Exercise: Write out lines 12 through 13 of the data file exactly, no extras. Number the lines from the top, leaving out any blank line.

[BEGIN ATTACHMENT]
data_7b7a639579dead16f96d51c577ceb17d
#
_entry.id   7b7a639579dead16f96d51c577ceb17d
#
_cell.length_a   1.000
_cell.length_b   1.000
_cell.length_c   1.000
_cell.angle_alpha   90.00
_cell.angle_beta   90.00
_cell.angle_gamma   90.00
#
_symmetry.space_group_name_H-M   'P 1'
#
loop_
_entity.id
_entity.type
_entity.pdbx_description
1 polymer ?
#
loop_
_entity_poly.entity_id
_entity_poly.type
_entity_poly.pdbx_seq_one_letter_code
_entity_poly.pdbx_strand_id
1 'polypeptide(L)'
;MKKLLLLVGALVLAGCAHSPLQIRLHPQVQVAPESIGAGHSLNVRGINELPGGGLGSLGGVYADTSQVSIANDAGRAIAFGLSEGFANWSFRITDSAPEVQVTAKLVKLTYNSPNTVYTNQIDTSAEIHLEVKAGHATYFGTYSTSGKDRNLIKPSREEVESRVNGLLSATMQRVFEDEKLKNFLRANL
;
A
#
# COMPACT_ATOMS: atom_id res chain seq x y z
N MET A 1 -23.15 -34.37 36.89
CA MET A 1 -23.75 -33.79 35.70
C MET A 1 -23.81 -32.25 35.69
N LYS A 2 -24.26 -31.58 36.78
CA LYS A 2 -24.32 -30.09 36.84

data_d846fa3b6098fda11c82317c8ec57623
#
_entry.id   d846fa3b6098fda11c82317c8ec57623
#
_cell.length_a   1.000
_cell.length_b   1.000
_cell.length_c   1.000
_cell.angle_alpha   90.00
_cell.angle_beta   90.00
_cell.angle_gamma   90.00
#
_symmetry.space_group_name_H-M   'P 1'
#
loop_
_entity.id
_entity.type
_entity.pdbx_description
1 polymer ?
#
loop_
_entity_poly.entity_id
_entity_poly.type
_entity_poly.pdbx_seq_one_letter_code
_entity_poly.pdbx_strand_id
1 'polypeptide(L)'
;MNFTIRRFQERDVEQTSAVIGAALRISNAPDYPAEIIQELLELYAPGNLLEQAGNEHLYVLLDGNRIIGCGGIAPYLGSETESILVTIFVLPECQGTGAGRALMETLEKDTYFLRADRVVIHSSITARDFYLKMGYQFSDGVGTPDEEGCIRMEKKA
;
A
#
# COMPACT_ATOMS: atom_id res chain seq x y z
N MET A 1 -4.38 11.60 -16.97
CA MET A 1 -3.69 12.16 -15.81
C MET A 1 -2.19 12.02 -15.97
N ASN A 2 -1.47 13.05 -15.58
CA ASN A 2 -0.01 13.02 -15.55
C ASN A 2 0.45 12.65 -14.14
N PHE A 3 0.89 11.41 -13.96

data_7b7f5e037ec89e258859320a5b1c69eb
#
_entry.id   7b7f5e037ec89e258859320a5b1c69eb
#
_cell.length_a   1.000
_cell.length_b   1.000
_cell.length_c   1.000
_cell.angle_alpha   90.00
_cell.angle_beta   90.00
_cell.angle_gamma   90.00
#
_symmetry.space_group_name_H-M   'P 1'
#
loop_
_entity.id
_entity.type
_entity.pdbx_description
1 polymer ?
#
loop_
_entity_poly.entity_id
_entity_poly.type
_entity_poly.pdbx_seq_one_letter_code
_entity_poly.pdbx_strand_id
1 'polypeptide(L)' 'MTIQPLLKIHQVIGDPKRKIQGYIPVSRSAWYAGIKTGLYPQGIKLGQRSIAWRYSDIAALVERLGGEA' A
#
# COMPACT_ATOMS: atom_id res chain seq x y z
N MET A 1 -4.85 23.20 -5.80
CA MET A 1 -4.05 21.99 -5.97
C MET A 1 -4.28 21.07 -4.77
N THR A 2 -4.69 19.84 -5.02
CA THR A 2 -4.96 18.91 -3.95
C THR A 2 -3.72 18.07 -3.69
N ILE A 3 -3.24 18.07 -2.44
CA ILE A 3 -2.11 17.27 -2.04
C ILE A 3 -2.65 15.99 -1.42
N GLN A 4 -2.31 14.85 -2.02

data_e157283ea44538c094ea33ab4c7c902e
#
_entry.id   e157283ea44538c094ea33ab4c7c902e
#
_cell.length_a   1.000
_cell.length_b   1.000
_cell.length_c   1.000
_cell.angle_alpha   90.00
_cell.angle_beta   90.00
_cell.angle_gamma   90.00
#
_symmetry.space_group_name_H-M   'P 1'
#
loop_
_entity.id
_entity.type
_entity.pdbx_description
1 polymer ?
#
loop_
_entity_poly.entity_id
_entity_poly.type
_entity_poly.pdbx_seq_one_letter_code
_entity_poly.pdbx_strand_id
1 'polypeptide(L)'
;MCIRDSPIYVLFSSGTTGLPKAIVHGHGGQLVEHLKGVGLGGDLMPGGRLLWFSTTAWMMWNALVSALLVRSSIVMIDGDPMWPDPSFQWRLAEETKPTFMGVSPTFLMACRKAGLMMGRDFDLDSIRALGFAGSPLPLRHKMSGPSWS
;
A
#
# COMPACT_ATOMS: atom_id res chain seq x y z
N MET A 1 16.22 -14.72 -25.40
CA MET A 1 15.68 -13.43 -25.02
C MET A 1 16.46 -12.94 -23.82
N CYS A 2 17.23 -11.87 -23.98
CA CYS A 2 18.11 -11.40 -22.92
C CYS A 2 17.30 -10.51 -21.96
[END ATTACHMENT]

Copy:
_symmetry.space_group_name_H-M   'P 1'
#